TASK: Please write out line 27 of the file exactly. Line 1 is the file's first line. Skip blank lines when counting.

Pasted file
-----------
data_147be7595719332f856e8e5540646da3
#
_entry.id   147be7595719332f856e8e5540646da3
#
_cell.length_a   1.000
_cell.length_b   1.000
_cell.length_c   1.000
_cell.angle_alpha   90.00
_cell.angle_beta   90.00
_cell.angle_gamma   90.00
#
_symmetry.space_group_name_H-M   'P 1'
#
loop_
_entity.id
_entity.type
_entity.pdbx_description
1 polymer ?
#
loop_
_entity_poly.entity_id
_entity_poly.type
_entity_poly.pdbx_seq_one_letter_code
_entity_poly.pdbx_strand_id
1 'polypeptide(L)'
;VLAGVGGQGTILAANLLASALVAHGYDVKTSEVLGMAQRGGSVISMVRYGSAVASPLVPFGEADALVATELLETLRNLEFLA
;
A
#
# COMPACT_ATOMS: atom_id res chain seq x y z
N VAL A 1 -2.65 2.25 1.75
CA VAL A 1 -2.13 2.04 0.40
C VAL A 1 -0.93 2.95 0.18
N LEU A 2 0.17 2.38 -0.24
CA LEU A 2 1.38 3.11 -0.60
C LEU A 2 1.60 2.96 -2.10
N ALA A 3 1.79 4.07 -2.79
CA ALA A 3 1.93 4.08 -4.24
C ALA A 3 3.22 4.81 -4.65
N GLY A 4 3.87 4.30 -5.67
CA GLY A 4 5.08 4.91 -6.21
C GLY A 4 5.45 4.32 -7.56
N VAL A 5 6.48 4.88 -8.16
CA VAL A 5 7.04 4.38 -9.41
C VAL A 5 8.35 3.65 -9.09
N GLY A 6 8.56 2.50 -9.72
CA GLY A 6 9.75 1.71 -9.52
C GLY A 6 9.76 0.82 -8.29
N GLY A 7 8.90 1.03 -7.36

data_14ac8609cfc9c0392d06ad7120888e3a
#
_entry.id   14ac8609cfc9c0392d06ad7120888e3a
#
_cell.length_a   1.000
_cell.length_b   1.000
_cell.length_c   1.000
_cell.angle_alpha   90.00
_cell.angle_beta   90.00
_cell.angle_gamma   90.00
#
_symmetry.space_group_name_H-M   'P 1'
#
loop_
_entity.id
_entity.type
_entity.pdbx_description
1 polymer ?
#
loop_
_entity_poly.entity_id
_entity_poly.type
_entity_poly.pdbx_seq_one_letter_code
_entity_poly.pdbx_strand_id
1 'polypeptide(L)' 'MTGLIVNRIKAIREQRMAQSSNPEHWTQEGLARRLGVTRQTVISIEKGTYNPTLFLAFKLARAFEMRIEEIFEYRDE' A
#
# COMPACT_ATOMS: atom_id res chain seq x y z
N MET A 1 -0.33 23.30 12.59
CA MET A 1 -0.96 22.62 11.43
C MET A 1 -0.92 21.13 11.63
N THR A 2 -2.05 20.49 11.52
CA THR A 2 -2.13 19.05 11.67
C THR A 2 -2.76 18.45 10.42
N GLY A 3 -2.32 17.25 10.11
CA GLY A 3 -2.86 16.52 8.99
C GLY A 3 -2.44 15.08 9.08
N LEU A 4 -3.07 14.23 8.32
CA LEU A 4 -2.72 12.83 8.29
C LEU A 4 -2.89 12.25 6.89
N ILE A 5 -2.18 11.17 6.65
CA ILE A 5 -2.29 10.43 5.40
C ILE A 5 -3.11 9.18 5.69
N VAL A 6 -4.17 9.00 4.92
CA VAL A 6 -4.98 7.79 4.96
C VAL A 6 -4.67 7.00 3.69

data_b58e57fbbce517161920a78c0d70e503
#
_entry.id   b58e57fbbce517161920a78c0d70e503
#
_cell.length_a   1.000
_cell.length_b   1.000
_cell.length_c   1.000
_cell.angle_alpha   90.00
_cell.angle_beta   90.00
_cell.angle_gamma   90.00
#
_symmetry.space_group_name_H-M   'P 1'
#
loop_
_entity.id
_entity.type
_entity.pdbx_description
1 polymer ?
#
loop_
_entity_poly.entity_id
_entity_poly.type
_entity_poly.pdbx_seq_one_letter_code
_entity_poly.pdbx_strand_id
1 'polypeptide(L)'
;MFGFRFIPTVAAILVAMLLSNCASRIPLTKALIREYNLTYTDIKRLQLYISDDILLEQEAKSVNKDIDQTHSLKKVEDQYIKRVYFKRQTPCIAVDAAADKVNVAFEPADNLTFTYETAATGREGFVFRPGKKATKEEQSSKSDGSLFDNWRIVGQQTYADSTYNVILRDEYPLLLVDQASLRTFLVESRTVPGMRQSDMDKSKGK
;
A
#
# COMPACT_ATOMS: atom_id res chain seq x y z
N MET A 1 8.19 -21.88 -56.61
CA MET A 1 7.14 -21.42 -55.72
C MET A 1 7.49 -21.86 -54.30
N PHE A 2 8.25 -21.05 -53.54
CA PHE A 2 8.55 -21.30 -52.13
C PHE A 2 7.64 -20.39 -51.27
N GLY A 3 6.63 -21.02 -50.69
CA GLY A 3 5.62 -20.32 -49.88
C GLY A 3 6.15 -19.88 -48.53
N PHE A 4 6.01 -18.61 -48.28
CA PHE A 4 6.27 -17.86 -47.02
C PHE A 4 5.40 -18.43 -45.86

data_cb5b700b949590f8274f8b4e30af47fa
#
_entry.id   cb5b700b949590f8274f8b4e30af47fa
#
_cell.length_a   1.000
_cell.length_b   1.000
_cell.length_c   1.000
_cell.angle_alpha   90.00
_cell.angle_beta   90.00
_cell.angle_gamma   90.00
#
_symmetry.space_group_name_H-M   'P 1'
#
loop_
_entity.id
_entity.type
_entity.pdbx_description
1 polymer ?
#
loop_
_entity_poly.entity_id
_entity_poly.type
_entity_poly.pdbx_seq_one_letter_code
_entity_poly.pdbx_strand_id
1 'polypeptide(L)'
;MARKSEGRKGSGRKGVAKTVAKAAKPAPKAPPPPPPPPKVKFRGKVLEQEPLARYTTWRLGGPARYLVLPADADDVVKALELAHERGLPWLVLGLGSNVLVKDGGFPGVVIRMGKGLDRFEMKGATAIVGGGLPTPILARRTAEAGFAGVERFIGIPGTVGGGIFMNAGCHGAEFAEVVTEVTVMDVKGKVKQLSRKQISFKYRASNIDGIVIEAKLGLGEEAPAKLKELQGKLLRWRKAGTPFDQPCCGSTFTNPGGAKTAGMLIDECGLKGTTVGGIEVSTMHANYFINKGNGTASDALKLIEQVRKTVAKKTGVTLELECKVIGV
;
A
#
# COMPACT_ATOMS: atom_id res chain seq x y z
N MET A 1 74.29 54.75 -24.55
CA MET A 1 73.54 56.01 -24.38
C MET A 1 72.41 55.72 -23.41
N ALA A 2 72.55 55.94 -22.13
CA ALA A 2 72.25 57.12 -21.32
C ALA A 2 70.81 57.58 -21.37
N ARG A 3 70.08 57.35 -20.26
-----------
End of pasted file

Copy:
;